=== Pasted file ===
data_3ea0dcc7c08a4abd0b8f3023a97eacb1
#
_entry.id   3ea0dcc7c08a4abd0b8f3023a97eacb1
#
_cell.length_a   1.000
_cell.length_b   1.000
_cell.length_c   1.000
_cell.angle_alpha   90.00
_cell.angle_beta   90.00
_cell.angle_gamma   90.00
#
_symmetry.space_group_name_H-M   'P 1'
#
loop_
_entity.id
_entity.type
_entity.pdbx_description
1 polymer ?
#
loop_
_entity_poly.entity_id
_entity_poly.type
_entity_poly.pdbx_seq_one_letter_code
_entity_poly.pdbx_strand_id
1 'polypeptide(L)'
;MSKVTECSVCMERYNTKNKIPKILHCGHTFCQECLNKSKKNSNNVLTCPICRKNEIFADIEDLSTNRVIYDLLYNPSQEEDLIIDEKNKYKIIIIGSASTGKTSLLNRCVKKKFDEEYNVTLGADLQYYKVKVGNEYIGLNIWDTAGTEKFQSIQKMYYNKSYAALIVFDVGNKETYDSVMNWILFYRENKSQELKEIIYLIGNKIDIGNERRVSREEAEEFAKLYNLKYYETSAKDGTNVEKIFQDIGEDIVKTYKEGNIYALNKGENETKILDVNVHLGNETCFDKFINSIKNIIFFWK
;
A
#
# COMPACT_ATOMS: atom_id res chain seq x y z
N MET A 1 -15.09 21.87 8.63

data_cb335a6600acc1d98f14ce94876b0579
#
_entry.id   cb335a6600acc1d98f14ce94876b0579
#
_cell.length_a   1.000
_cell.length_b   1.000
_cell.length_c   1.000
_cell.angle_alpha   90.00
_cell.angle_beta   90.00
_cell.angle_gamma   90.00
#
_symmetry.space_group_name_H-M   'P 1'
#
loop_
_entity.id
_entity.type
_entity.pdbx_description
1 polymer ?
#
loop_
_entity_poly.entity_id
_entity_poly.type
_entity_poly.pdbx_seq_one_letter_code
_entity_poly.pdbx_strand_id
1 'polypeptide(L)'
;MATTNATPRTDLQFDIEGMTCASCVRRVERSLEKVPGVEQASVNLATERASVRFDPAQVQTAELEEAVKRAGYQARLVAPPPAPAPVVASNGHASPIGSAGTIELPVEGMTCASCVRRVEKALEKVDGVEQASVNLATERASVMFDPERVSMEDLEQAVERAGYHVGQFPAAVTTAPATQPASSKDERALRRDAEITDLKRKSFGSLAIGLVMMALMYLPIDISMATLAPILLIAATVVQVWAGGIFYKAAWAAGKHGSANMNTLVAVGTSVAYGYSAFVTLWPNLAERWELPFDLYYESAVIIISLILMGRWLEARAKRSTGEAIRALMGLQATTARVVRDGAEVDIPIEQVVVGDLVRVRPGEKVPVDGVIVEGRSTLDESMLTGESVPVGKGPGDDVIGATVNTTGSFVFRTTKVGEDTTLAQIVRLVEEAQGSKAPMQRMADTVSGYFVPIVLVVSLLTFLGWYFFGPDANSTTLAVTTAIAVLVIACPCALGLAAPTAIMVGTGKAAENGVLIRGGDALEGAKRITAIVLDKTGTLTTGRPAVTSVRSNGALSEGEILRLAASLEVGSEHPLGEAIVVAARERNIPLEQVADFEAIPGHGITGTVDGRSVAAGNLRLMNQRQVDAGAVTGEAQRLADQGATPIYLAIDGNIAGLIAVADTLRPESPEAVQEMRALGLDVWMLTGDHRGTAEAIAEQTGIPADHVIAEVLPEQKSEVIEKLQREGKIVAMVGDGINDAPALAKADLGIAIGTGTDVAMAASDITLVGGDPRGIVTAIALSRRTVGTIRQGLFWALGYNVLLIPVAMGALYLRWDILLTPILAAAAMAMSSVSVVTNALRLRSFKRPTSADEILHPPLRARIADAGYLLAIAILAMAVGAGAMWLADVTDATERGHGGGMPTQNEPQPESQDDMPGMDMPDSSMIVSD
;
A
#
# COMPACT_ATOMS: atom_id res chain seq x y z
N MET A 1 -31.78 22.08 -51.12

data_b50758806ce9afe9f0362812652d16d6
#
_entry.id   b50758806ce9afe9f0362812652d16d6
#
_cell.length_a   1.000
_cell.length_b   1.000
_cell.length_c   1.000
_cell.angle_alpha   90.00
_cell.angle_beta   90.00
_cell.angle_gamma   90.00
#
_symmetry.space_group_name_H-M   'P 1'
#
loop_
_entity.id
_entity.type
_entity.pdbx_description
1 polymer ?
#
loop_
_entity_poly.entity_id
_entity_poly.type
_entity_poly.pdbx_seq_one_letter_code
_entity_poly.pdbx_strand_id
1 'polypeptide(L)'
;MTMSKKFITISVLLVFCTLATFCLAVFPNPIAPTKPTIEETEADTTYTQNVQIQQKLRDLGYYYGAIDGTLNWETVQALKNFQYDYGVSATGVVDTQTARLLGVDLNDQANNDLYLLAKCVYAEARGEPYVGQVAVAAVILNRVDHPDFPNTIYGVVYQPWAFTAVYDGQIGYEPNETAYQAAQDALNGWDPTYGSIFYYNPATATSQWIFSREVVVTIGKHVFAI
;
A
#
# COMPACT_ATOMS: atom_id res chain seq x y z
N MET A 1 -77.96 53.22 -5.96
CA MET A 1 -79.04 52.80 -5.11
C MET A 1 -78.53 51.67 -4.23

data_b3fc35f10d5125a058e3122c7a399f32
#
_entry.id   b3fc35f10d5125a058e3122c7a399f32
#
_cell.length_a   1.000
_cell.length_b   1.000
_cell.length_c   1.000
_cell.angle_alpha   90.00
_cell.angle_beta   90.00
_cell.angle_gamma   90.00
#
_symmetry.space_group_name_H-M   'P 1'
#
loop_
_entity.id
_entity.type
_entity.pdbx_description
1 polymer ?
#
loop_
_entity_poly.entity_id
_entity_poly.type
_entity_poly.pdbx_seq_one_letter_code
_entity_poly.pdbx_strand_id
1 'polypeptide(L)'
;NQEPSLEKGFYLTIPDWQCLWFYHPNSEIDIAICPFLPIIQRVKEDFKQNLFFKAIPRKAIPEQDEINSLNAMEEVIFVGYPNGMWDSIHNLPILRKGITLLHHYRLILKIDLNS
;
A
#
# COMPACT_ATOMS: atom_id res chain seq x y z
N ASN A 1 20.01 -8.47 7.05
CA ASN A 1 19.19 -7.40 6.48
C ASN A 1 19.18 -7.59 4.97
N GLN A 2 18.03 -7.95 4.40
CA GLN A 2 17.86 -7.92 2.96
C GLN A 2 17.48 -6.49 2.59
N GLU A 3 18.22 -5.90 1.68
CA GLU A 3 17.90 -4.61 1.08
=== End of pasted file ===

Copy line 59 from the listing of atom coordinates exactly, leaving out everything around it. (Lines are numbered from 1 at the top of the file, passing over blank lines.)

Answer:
A